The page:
Ordinarily, 14” of precipitation over a five-day period during the hay harvesting season wouldn’t be a good thing. But Tommy Jones was smiling after Tropical Storm Debby dumped that much rain on his 400 acres of bermudagrass near Bell, FL, near the end of June.
Jones, who operates under the Top Quality Hay business name, makes large round and small square bales. He markets the bulk of his production to four feed stores within 150 miles of his farm.
“We definitely needed it,” Jones says of the prolonged, intense downpour. “The hay was looking terrible. We had put up about 250 acres of first crop before the rain started, and we were only getting about 35 bales to the acre. Ordinarily, on first crop, we’ll get 90-100 bales/acre. Now, with all the rain we’ve had, it’s starting to look pretty good again.”
Tight supplies in the region have put upward pressure on prices. “A lot of hay out of this area went to Texas last year, and we didn’t have any kind of surplus coming out of the winter. We were all cleaned out, and it looks like we’ll be short again this year.”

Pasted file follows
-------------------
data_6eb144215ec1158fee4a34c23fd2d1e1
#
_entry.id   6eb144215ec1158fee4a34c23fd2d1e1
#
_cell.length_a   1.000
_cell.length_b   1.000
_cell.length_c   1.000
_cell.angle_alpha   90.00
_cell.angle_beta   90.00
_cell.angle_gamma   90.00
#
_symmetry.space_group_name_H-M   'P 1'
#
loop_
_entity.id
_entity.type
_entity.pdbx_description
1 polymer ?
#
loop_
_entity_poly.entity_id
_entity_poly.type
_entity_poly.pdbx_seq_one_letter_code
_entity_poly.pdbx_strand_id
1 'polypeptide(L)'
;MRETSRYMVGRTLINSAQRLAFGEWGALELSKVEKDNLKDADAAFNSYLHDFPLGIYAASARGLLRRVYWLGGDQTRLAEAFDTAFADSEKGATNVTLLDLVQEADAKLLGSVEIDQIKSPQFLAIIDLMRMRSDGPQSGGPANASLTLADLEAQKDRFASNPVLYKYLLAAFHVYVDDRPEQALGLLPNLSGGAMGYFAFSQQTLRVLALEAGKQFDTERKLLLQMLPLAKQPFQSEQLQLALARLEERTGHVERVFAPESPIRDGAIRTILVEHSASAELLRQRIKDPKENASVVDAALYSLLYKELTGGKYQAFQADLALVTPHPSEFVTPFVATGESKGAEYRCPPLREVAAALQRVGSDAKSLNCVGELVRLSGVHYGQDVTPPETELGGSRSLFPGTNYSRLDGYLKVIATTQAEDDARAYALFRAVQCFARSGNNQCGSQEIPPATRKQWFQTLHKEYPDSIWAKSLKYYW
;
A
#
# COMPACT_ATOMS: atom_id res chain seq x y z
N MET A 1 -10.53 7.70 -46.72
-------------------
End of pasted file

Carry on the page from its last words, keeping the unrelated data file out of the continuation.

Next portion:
For small square bales weighing 45-50 lbs, Jones is getting $5-5.25/bale. That’s up from $4.50/bale last year. He says part of the increase is due to supply and demand. “But our costs, especially fertilizer, have gone up, too.”
For large rounds, he’s charging $60 for single rolls stored in the barn, $45-50/roll for semi-load sales. Last year his top price was $40/roll.
Even with the short-supply situation, he believes prices may already be peaking. “If prices go too much higher, people will start going to other feed sources,” he says.
To contact Jones, call 352-538-5665 or email firstname.lastname@example.org.